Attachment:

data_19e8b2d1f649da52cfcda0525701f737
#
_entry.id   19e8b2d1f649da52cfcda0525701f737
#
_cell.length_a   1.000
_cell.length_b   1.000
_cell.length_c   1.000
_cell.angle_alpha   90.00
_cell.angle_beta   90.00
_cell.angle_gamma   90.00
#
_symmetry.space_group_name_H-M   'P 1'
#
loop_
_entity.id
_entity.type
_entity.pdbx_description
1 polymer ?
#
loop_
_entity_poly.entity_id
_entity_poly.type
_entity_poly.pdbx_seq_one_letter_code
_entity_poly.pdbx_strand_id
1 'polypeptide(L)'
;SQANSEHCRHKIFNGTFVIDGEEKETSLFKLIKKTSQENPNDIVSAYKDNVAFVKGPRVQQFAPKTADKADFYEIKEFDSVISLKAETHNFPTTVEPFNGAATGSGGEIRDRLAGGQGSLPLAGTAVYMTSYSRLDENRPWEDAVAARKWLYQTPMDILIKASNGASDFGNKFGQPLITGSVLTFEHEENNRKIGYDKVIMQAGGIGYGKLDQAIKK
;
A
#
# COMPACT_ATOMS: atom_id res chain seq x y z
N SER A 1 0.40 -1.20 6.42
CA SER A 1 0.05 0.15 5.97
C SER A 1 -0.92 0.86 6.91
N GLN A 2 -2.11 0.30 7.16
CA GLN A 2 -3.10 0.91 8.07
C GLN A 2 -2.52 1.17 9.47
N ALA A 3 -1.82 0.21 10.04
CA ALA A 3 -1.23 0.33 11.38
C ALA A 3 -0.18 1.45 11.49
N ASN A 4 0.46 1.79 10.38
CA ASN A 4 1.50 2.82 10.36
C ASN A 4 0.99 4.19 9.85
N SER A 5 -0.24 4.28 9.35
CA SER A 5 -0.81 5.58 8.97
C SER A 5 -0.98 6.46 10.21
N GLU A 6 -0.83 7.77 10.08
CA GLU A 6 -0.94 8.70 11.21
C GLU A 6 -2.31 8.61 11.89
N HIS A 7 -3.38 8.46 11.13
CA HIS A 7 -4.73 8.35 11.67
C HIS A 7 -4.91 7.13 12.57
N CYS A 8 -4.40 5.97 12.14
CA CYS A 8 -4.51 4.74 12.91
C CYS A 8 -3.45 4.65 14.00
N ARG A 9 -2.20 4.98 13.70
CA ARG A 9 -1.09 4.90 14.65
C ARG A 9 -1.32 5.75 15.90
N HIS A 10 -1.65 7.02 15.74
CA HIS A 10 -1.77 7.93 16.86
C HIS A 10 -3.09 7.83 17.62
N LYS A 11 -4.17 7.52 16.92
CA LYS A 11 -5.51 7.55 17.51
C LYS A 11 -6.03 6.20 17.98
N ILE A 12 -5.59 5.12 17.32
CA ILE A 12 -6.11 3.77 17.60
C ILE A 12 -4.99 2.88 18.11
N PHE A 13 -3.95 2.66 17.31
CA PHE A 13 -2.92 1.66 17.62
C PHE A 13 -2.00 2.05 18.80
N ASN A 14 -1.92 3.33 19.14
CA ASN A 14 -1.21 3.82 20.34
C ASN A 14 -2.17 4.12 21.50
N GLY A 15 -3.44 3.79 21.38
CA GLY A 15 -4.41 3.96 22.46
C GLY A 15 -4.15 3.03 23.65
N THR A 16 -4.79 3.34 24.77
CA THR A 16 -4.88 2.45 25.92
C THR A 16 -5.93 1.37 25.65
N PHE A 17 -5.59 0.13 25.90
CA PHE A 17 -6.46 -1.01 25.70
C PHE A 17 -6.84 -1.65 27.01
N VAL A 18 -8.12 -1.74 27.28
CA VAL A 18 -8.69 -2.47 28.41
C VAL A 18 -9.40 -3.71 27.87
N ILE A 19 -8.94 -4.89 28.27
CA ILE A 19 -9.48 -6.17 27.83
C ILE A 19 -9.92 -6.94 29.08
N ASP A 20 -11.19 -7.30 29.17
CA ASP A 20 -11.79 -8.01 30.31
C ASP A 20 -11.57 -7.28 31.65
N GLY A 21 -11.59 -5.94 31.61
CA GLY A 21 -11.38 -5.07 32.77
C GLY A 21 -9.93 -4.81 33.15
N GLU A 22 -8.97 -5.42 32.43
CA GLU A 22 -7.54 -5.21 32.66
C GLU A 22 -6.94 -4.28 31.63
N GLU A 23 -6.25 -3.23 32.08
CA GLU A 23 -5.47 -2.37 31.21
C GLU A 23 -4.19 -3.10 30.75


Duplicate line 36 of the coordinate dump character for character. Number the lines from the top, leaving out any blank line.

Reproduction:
C GLN A 2 -2.52 1.17 9.47